FIG. 1 shows a general block diagram of the Read Buffer 10 of the present invention located between CPU 12 and Display Memory 14. While the configuration shown in the figures and described herein assumes a specific implementation with a CPU in a typical IBM-compatible desktop computer system and Display Memory on a typical VGA Controller within this computer system, it is obvious that other host devices besides a CPU could be used, and that the Display Memory could be replaced with other memory devices, depending on the specific application. Read Buffer 10 in FIG. 1 is comprised of a Read Buffer Control Circuit 16 and a Read Buffer Memory 18, connected by a Read Buffer Address bus 30, a Read Buffer Data bus 32, and a Read Buffer Enable line 34. The Display Memory 14 is connected to Read Buffer Address bus 30, to Read Buffer Data bus 32, and to a Display Memory Enable line 38 as shown. The Read Buffer Control Circuit 16 is connected to CPU 12 via CPU Address bus 36, CPU Data bus 40, and CPU Control signals 42.
Display Data within Display Memory 14 is typically stored in sequential blocks of memory known as pages. The size of the pages is not critical, but for illustrative purposes this discussion will assume a page size of 256 bytes of display data, which corresponds to the lower eight bits of the read address. Note that the CPU 12 could write Display Data to Display Memory 14 either through Read Buffer 10, or via a separate write interface (not shown). This discussion assumes the CPU 12 can store Display Data in Display Memory 14, without showing explicitly how this is accomplished, since this is not critical to the present invention.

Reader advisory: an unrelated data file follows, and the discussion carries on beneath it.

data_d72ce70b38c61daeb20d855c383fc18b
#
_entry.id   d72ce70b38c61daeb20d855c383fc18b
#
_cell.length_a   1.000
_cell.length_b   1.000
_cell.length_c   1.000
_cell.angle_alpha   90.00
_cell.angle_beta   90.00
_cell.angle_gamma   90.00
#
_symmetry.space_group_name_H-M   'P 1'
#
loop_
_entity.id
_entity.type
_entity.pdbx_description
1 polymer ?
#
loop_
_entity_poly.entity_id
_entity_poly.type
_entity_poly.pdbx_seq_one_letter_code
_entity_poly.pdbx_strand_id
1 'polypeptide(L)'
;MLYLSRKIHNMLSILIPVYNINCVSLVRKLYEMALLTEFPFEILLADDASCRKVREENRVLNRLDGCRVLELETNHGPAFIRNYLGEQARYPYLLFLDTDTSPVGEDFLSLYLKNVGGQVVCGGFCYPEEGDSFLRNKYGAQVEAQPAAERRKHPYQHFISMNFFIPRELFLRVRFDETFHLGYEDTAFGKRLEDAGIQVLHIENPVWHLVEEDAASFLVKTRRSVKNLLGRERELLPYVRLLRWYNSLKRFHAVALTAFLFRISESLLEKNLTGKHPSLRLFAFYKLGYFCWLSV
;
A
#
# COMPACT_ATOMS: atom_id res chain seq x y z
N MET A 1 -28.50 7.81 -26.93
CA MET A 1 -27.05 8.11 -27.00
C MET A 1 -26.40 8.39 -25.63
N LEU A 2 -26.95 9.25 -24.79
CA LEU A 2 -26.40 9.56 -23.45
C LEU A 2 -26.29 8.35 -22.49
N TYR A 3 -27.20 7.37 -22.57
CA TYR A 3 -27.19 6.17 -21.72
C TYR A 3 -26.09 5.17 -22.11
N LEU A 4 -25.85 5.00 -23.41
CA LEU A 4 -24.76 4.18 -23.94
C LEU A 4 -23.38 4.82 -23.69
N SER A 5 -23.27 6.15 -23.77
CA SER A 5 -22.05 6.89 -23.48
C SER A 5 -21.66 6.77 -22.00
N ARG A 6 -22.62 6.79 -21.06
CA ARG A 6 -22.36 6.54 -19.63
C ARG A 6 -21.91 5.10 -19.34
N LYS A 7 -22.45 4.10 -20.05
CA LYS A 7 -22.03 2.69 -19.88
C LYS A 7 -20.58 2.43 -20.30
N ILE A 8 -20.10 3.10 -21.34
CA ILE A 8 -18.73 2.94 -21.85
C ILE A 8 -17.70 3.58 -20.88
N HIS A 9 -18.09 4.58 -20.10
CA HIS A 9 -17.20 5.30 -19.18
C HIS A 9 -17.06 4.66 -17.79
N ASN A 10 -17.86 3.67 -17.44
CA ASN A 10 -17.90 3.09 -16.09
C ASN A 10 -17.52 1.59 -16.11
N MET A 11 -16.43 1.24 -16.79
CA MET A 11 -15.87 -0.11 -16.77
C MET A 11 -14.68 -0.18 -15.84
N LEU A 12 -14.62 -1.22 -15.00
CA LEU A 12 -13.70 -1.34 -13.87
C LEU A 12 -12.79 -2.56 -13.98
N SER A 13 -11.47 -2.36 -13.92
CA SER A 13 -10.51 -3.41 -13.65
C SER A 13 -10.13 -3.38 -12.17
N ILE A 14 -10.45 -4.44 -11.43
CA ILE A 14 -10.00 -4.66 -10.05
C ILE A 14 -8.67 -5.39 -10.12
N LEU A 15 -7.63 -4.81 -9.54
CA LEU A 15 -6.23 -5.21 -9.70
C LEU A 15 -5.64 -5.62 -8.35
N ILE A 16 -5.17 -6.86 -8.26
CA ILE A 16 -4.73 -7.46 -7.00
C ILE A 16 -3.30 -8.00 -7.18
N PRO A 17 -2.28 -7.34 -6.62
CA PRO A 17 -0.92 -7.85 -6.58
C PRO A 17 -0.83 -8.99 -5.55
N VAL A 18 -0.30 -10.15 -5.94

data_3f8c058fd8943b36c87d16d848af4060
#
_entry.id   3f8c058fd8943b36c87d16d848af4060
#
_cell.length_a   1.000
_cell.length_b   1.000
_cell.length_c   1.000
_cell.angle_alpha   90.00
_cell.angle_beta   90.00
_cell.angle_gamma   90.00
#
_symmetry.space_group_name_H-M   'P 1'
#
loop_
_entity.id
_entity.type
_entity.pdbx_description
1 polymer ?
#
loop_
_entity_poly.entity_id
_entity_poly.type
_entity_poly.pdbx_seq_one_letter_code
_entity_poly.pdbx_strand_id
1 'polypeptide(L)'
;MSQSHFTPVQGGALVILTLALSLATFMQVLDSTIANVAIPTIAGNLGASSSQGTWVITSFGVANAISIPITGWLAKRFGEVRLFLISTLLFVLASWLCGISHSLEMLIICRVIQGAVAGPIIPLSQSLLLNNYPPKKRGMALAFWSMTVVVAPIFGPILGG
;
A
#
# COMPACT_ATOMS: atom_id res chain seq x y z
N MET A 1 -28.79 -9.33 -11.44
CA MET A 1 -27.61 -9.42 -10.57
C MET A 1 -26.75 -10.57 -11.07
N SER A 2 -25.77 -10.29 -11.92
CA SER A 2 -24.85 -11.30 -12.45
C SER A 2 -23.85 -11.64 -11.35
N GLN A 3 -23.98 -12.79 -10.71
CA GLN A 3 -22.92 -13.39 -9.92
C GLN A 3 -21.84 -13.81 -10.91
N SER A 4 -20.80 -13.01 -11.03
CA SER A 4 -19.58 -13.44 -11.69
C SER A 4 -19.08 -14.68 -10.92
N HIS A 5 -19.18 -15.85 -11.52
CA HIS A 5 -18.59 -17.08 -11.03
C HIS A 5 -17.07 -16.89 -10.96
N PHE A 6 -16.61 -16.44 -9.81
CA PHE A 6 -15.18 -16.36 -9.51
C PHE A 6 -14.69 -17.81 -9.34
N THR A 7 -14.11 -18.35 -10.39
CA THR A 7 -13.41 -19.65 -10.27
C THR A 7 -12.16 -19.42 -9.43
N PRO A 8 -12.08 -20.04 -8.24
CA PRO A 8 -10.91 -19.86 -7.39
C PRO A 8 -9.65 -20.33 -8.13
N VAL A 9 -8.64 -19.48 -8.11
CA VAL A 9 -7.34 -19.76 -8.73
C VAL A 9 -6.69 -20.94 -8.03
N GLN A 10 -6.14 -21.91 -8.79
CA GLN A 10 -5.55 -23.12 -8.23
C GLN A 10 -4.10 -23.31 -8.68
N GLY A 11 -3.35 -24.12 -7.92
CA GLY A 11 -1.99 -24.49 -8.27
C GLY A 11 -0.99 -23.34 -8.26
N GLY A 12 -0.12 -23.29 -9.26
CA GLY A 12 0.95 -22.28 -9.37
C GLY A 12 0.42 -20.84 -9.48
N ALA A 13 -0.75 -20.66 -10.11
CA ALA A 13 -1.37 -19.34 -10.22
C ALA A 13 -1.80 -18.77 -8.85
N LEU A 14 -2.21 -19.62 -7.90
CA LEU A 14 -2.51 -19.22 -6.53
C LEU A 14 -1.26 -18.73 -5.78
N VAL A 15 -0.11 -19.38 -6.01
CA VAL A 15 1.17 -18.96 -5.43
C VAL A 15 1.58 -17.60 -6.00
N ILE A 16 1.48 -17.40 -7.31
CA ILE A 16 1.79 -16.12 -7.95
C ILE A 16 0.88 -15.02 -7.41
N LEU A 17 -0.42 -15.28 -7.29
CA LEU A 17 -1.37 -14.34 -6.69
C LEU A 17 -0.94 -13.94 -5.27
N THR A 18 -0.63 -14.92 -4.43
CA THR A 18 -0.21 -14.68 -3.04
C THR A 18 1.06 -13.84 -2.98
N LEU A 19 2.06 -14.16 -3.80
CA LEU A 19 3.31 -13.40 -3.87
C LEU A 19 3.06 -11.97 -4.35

The CPU 12 will typically read one or more pages of Display Data from Display Memory 14 at any given time. When the CPU 12 begins reading a page of Display Data from Display Memory 14, the Read Buffer Control Circuit 16 decodes the CPU Control signals 42 to determine that a memory read is occurring, and monitors the addresses which the CPU 12 reads from the Display Memory 14 to determine which direction the CPU 12 is reading. The direction is determined by comparing the address of the previous read with the address of the current read. Once the direction is determined and set, it typically remains the same for the entire page, and will change only when a new page is encountered.
Once the Read Buffer Control Circuit 16 determines the direction of reads for a given page, it then prefetches Display Data from Display Memory 14 and stores this Display Data in Read Buffer Memory 18. As the CPU attempts to read Display Data, the Read Buffer Control Circuit 16 will determine whether the needed data has been prefetched into the Read Buffer Memory 18. If this needed data has been prefetched, Read Buffer Control Circuit 16 will deliver this data from Read Buffer Memory 18 with no wait states by the CPU. If the needed data has not been prefetched, Read Buffer Control Circuit 16 will deliver this data from Display Memory 14, which will require wait states by the CPU 12. Due to the highly sequential format for Display Data, this Read Buffer 10 provides a significant performance boost in display applications.